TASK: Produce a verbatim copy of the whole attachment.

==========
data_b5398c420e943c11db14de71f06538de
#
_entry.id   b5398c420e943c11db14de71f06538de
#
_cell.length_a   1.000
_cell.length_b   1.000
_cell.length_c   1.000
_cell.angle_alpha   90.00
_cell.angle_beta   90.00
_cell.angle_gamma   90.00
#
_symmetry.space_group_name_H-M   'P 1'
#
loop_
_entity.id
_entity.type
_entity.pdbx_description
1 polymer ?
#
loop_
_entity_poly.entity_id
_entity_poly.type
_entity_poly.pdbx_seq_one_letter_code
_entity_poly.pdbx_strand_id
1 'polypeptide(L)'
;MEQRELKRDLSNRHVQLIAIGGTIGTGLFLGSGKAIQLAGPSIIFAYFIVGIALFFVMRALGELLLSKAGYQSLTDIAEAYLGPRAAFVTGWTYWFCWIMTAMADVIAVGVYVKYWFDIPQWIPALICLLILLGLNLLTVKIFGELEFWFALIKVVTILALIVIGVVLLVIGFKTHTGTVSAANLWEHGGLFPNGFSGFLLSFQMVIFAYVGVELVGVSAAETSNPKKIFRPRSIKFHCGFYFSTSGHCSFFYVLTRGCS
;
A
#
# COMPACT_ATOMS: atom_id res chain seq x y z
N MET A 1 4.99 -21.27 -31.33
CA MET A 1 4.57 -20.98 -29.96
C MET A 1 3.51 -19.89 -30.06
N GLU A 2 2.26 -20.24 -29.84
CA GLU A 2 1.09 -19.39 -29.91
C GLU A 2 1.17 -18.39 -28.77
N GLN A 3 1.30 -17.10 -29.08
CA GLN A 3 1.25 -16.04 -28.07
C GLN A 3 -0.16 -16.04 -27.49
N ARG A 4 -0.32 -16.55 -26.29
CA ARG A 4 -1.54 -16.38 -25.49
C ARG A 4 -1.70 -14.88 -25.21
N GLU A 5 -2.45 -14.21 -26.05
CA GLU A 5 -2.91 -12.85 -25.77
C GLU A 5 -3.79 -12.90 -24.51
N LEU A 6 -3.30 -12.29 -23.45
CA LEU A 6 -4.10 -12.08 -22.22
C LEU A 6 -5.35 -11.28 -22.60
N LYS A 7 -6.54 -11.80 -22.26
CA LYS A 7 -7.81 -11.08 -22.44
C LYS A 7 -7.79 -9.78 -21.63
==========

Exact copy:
data_b5398c420e943c11db14de71f06538de
#
_entry.id   b5398c420e943c11db14de71f06538de
#
_cell.length_a   1.000
_cell.length_b   1.000
_cell.length_c   1.000
_cell.angle_alpha   90.00
_cell.angle_beta   90.00
_cell.angle_gamma   90.00
#
_symmetry.space_group_name_H-M   'P 1'
#
loop_
_entity.id
_entity.type
_entity.pdbx_description
1 polymer ?
#
loop_
_entity_poly.entity_id
_entity_poly.type
_entity_poly.pdbx_seq_one_letter_code
_entity_poly.pdbx_strand_id
1 'polypeptide(L)'
;MEQRELKRDLSNRHVQLIAIGGTIGTGLFLGSGKAIQLAGPSIIFAYFIVGIALFFVMRALGELLLSKAGYQSLTDIAEAYLGPRAAFVTGWTYWFCWIMTAMADVIAVGVYVKYWFDIPQWIPALICLLILLGLNLLTVKIFGELEFWFALIKVVTILALIVIGVVLLVIGFKTHTGTVSAANLWEHGGLFPNGFSGFLLSFQMVIFAYVGVELVGVSAAETSNPKKIFRPRSIKFHCGFYFSTSGHCSFFYVLTRGCS
;
A
#
# COMPACT_ATOMS: atom_id res chain seq x y z
N MET A 1 4.99 -21.27 -31.33
CA MET A 1 4.57 -20.98 -29.96
C MET A 1 3.51 -19.89 -30.06
N GLU A 2 2.26 -20.24 -29.84
CA GLU A 2 1.09 -19.39 -29.91
C GLU A 2 1.17 -18.39 -28.77
N GLN A 3 1.30 -17.10 -29.08
CA GLN A 3 1.25 -16.04 -28.07
C GLN A 3 -0.16 -16.04 -27.49
N ARG A 4 -0.32 -16.55 -26.29
CA ARG A 4 -1.54 -16.38 -25.49
C ARG A 4 -1.70 -14.88 -25.21
N GLU A 5 -2.45 -14.21 -26.05
CA GLU A 5 -2.91 -12.85 -25.77
C GLU A 5 -3.79 -12.90 -24.51
N LEU A 6 -3.30 -12.29 -23.45
CA LEU A 6 -4.10 -12.08 -22.22
C LEU A 6 -5.35 -11.28 -22.60
N LYS A 7 -6.54 -11.80 -22.26
CA LYS A 7 -7.81 -11.08 -22.44
C LYS A 7 -7.79 -9.78 -21.63